Monday, November 26 2018
This is Capernaum
After leaving Caesarea Philippi, we are to pass by the proposed site in Bethsaida where Jesus multiplied the loaves and fish to feed the multitude. We will also go by the Mount of Beatitudes on our way to Tiberias for a St. Peter’s fish lunch. Afterwards, we will take a cruise on a boat in the Sea of Galilee, and from there we will journey on to the north towards Capernaum.
After departing from the wilderness (40 days and nights), Jesus receives word that John the Baptist has been taken into custody. Jesus leaves Nazareth to set His home in Capernaum. It will later be referred to as “His own city” (Matthew 9:1). At least 3 of His disciples were from this city. Though Peter and Andrew were originally from Bethsaida, Scripture tells us that they moved to Capernaum (Mark 1:29). Here, Christ cleanses the leper, cures a centurion’s servant, calls Matthew from his tax collection table, heals a royal officer’s son, heals a man let down through a roof by his friends and cures Peter’s mother-in-law of a fever.
The people that we read of being present in Capernaum give us some indication as to the importance of the city. A Roman centurion with a detachment of soldiers, a taxing station, and a royal official are ample evidence of the governing attention given. Nevertheless, Jesus chastises them in Matthew 11:23 for the way they willingly ignored the signs and wonders given to them. Yet faithful people lived there during the time of Christ. The Roman centurion with a sick servant had previously built the synagogue there (Luke 7:5).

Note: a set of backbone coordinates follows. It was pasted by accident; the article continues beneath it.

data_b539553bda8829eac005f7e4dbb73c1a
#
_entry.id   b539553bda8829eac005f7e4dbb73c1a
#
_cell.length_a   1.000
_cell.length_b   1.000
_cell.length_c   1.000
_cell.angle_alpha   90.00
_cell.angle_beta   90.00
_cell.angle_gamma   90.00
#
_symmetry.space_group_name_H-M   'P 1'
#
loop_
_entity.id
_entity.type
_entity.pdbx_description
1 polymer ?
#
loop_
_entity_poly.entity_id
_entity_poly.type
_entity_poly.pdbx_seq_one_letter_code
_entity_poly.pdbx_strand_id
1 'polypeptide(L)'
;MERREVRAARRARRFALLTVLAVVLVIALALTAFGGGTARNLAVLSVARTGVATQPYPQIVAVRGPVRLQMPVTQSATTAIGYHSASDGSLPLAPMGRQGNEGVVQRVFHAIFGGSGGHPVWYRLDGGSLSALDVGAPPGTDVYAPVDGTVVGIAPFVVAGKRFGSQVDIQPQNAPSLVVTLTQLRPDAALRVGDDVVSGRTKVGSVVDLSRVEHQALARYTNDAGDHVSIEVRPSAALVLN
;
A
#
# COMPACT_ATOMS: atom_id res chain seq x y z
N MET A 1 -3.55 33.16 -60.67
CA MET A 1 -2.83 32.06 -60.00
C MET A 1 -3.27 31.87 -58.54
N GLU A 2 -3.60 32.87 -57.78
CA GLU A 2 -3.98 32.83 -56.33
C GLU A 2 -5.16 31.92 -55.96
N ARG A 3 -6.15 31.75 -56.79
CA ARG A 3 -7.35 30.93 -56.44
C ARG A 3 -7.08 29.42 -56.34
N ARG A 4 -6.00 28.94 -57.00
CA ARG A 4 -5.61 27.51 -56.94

From the middle of the 2ndC AD, Capernaum became a central point for rabbinical Judaism. Christians were roundly rejected, and little was done to change their perception. Debate still exists about whether archaeologists have discovered the actual ruins of Simon Peter’s house there. Regardless, by the 4thC AD, a church was built at the site and a new one (the Octagonal Church) replaced it in the 5thC AD. By the 11thC AD, the city is abandoned due to the Islamic invasion of the land.
There is some dispute amongst modern scholarship as to whether the name “Capernaum” means “Nahum’s Village.” During the time of Christ, it had a population of approximately 1,500 people. In the scope of local antiquity, the city is relatively “young,” considering it is dated as being established in the 2ndC BC during the Hasmonean (Judean) dynasty. During that time, several new villages were planted in and about good water sources and fertile grounds. The ruins of two central synagogues are evident in the ancient city. However, the greatest traditional attraction remains to be the proposed residence of Simon Peter. The general construction of the homes confirms that when the paralytic man was let down through the roof by his friends to Jesus, it would have been entirely possible by simply removing a section large enough to fit the bed through.